I’m sorry. There’s a typo in the title. It’s supposed to be “PM Lee’s Sorry, Track Record” and not “PM Lee’s Sorry Track Record.” The “sorry” in the title is not supposed to be an adjective. I will try to get it right in future.
By his own admission, Lee Hsien Loong’s “sorry” on Tuesday is meant to establish an “emotional connection” with the people. He reveals, too that he had “considered carefully” before saying it and found it “a suitable message to Singaporeans at this stage of the campaign.”
If we think about what it means to say sorry, we might realize that saying sorry is to express remorse and perhaps a suggest a resolve to repent. We might add that a genuine apology does not come with the expectation of forgiveness because people cannot choose whether to feel remorseful or not when they truly see that they have done wrong. When I realize that I have done something wrong, I will feel remorseful and may decide to apologize or to keep quiet in shame. If I do decide to apologize when I am remorseful, it will be an act of humility. It will indicate a readiness to bear the consequences or even to be punished. If I am truly remorseful, it will be impossible to decide to apologize so as to establish an emotional connection and to calculate the potential benefits I might reap from the apology and time the apology such that it will be to be my benefit. Such an apology would not be an apology, but another wrongdoing. In fact, it would be an act of devious self-righteousness rather than one of humility. This apology by an apologist would seem to be the sort of apology that is made to build “emotional connection” and that is timed perfectly to win votes in an election campaign.
Of course, between doing something wrong and making an apology, the critical step of feeling remorseful can always be skipped. To skilful mathematicians who make calculated moves, an apology is a commodity that is sometimes worth investing in. So what if you have to take a bite of the humble pie and chew it when you can immediately turn aside to spit it out? There is, of course, no way to stop anyone from accepting a calculated apology from Lee, though an unapologetic apology could meet its match in an unaccepting acceptance. Accept the apology to benefit from the admission of wrongdoing. Accept the apology, reject the apologist.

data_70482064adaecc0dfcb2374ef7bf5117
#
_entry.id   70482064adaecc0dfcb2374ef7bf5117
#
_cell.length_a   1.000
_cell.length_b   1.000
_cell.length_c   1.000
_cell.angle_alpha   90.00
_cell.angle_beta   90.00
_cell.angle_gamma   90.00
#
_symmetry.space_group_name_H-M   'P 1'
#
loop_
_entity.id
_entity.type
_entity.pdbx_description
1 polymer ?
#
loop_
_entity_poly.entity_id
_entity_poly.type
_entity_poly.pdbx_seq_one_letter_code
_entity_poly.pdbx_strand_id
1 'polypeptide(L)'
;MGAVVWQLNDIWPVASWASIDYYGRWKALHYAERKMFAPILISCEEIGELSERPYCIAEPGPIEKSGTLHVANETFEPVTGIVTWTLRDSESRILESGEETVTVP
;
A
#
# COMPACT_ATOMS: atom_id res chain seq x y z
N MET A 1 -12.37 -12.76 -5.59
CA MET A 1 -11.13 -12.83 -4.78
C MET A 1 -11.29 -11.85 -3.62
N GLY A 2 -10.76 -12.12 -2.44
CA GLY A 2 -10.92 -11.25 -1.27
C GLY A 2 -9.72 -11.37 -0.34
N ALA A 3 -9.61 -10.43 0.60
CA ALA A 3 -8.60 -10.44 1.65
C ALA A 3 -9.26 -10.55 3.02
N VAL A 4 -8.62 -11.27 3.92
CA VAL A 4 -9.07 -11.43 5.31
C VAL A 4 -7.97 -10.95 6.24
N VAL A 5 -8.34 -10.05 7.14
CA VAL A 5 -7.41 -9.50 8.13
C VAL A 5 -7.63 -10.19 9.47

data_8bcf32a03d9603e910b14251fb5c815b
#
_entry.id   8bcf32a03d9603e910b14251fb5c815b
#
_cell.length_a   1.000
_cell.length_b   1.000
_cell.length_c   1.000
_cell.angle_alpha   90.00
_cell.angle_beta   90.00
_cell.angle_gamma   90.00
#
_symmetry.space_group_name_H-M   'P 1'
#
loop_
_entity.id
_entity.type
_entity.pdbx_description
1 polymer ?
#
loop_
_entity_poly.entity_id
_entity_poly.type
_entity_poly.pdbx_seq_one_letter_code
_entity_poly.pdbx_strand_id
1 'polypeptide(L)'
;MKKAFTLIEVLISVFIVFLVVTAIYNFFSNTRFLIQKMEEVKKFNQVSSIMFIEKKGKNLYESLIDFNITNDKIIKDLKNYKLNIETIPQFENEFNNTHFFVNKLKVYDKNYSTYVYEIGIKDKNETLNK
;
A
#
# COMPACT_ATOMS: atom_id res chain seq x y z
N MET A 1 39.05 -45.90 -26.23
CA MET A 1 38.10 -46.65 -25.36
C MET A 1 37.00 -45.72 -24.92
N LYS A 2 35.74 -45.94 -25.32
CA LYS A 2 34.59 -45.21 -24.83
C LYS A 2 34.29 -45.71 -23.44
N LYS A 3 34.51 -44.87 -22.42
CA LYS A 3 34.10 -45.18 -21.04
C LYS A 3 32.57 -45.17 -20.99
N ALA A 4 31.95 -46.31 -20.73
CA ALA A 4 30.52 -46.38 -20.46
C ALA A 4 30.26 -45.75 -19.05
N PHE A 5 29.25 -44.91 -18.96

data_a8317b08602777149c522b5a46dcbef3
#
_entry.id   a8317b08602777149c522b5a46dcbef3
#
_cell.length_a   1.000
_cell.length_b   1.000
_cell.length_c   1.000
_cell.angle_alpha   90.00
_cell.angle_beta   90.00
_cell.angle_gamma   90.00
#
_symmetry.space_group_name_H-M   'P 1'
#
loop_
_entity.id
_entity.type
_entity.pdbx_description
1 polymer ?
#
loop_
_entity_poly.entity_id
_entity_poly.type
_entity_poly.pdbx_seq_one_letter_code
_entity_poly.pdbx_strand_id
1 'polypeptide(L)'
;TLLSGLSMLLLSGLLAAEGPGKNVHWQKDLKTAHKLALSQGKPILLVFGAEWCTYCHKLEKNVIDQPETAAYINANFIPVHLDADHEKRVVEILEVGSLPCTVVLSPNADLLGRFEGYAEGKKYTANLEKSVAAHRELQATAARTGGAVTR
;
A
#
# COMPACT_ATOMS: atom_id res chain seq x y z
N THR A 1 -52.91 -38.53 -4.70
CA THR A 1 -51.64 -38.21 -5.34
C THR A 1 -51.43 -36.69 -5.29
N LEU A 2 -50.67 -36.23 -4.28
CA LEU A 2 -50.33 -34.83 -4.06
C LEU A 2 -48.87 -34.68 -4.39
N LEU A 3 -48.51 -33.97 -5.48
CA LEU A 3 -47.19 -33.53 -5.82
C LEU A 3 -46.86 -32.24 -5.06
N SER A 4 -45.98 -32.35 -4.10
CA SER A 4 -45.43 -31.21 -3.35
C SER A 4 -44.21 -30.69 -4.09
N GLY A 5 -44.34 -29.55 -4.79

If we were to simply ignore the need for that critical step and to assume that sincerity is present where there is none, we could also end up with a few interesting question. Regardless of the sincerity of Lee’s apology, we may take the apology as an admission of wrongdoing—or, in his words, not getting things right. And we should remember that this is an admission coming from someone who represents a political party that often boasts of having sustained an excellent track record and whose key edge against other parties in the coming General Election is its supposed track record. But what track record now if the party has screwed up so badly that one of its key members has to apologize. In other words, it is possible to let the apologist destroy his line of defense if we would just open our eyes wider.
Singaporeans may have started to sell their alle(e)giance for an apology that loses all value the moment it is accepted without reservation. But it is not too late to remind ourselves that the admission of a mistake should not, in this case, come with an absolution from punishment. To use a religious analogy, if the PAP has made a mistake and is apologizing for it (which is perhaps not quite what its doing), it is important to send the party to the purgatory for at least five years instead. In the next five years, if it proves to be a false repenter, it shall never go to heaven. And we will not have this political purgatory for the PAP if we do no’t vote for the opposition, if too few of us vote for the opposition. We do not want to be condemned to a living hell by the very people we hesitate to send to the purgatory. We will not even be able to feel sorry for ourselves by then.